These frightening stories are just a few of the 2.4 million poison incidents -- one every 13 seconds -- that poison-control centers handle each year. Nearly half involve young children who like to climb, explore, and put anything that looks interesting into their mouth. Poisonings also occur when kids inhale toxic fumes or get caustic chemicals on their skin or in their eyes. While most poisoning cases aren&apost serious enough to warrant a trip to the hospital, almost 130,000 children under age 6 needed treatment and about 760 experienced potentially fatal or permanently damaging effects in 2005, according to the American Association of Poison Control Centers.


Peter Dazeley/Photographer's Choice / Getty Images

Thousands of chemical reactions take place during digestion. As soon as you put food in your mouth, an enzyme in your saliva called amylase starts to break down sugars and other carbohydrates into simpler forms your body can absorb. Hydrochloric acid in your stomach reacts with food to further break it down, while enzymes cleave proteins and fats so they can be absorbed into your bloodstream through the walls of the intestines.


Generously season steak(s) all over with salt and pepper. If desired, set steak(s) on a wire rack set in a rimmed baking sheet and refrigerate, uncovered, overnight to dry out the exterior. Otherwise, proceed with the next step.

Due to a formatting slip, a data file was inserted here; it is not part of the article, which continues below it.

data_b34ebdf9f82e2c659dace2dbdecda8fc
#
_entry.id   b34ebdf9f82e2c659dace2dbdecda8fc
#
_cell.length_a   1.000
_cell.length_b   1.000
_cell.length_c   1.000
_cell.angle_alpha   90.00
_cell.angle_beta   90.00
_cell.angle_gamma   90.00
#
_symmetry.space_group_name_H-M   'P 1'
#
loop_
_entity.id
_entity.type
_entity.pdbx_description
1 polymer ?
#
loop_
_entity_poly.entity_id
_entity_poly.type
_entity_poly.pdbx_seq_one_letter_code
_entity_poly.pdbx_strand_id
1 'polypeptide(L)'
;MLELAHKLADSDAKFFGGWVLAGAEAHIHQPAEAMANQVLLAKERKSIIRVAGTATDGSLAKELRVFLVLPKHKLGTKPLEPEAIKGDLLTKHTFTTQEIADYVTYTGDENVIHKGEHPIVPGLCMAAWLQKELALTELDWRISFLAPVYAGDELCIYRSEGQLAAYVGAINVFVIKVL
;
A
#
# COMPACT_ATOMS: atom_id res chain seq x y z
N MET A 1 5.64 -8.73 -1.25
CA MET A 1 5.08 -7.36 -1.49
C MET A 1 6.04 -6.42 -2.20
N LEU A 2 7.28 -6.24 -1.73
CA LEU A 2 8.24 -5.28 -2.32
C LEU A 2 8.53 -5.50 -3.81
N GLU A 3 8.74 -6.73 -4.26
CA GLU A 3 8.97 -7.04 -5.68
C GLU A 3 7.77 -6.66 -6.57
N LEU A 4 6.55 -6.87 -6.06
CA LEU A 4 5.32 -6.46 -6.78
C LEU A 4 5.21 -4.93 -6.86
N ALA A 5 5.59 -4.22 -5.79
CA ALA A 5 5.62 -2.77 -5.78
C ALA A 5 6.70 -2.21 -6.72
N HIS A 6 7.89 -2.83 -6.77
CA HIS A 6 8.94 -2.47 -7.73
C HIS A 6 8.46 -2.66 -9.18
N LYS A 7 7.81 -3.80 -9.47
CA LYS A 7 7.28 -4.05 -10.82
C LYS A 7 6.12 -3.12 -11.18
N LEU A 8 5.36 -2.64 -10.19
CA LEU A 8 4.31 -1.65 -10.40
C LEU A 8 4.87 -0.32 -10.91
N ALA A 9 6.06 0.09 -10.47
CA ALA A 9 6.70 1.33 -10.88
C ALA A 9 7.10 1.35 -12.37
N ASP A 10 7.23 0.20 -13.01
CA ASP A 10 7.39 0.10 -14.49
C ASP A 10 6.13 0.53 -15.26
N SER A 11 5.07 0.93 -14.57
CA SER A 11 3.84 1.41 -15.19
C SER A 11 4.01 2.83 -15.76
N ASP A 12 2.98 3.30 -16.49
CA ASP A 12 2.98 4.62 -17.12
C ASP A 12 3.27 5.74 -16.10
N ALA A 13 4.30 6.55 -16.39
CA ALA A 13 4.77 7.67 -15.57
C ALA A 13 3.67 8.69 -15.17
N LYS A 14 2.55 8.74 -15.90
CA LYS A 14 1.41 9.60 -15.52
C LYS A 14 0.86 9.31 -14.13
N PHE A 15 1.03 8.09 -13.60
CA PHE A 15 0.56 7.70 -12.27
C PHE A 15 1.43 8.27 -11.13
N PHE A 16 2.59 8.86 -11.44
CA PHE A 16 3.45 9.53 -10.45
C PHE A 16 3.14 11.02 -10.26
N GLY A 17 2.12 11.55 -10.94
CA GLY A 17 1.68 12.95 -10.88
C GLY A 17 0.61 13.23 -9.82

If Cooking in the Oven: Set steak(s) on a wire rack set in a rimmed baking sheet. Preheat oven to anywhere between 200 and 275°F (93 and 135°C) if your oven goes lower, you can set it to an even lower temperature, though it will take longer to cook.

Place steak(s) in the oven and cook until an instant-read thermometer registers 105°F (41°C) for rare, 115°F (46°C) for medium-rare, 125°F (52°C) for medium, or 135°F (57°C) for medium-well. This will take about 20 minutes for rare steak and up to about 40 minutes for medium-well cooking time can vary dramatically depending on many factors, so check often.

Just before steak(s) come out of the oven, add 1 tablespoon (15ml) oil to a cast iron, carbon steel, or heavy stainless steel skillet and heat over high heat until smoking. Add steak(s) and butter to skillet and cook until each side is well browned, about 45 seconds per side. Using tongs, hold steak(s) sideways to sear edges. Serve right away there's no need to let reverse-seared steaks rest. (Alternatively, to finish on the grill, remove steak from the oven and tent with foil while you build the biggest fire you can in a charcoal grill, or turn all the burners on a gas grill to their highest heat and preheat grill with the lid closed. Transfer steak to the hottest part of the grill and cook, turning frequently, until crisp and charred all over, about 1 1/2 minutes total, then serve right away.)

If Cooking on the Grill: Light one chimney full of charcoal. When all the charcoal is lit and covered with gray ash, pour out and spread the coals evenly over half of coal grate. Alternatively, set half the burners of a gas grill to high heat. Set cooking grate in place, cover grill, and allow to preheat for 5 minutes. Clean and oil grilling grate.